Gordon & Barbara in Paris

Gordon & Barbara in Paris
Here's Looking at YOU

Saturday, December 10, 2011

Seasons Greetings from Southern California

Just another beautiful December day near out Laguna Woods home.

Thursday, December 1, 2011

My Week With Marilyn

MY WEEK WITH MARILYN--Directed by Simon Curtis/ Starring Michelle Williams, Eddie Redmayne, Kenneth Branagh with Julia Ormond and Emma Watson/written by Adrian Hodges from books by Colin Clark/Original Music by Conrad Pope/rated R/ 1hr36min

Bifocal Review by Barbara and Gordon Rich

(B) This film is about a week with Marilyn Monroe, as told from the viewpoint of a young assistant (Eddie Redmayne) on the romantic comedy,The Prince and the Showgirl. Michelle Williams, as Marilyn, is very convincing, showing her vulnerable side as well as her notorious role as a sex symbol. Kenneth Branagh deserves a nod for his role as the frustrated Sir Lawrence Olivier. He captures the very essence of his character. Redmayne’s innocence as an awestruck assistant plays well during this film as he leads us through this unusual week, combining the prim and proper English and the more relaxed American style. I loved, also, the musical score. I enjoyed my week with Marilyn. It was nostalgic even if it was only two hours in a theater. I give it three binoculars.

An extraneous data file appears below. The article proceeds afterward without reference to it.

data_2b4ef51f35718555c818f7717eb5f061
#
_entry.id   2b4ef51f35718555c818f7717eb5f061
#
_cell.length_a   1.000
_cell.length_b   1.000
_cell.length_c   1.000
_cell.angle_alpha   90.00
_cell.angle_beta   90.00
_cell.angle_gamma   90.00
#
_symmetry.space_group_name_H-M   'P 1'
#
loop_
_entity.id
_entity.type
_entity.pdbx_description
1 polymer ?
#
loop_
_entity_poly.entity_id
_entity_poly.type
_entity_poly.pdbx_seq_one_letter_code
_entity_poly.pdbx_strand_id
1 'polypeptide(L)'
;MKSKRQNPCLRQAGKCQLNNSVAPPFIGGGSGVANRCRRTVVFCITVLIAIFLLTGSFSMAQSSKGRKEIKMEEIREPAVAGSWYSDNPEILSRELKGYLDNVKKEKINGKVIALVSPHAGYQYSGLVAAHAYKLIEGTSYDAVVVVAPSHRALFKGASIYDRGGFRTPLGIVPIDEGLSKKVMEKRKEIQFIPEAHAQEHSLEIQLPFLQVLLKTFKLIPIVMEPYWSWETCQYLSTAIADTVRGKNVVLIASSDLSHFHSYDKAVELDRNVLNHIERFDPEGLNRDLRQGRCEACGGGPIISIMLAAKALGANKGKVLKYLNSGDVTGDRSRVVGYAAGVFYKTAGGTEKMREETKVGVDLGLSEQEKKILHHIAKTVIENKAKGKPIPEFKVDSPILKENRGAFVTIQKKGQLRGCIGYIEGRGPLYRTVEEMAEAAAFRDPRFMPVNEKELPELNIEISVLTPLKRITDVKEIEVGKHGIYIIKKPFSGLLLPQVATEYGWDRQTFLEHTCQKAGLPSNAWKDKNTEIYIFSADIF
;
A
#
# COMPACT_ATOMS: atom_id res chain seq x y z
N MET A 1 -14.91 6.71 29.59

(G) This film was another unexpected pleasure this movie season. I am not sure why I didn’t expect the very best. Kenneth Branagh—who never disappoints--was absolutely perfect as Sir Lawrence Olivier. Michelle Williams’ talent (and a body double) made me forget that she doesn’t really resemble Ms. Monroe, but she does have a special something, like Marilyn, that lights up the screen. The film was so good it made me want to go out and buy one of Colin Clark’s books. Yes, he is the lucky young man whose claim to fame was that Marilyn Monroe paid special attention to him for a few days. He also wrote two books on the subject apparently (I’d never heard of him before) but I love it when a desire for the written word is the result of a film’s full and rich portrayal. Naturally, it doesn’t hurt that the central subject matter was Marilyn Monroe. I give it three and a half binoculars and predict nominations for Branagh, Redmayne and Williams.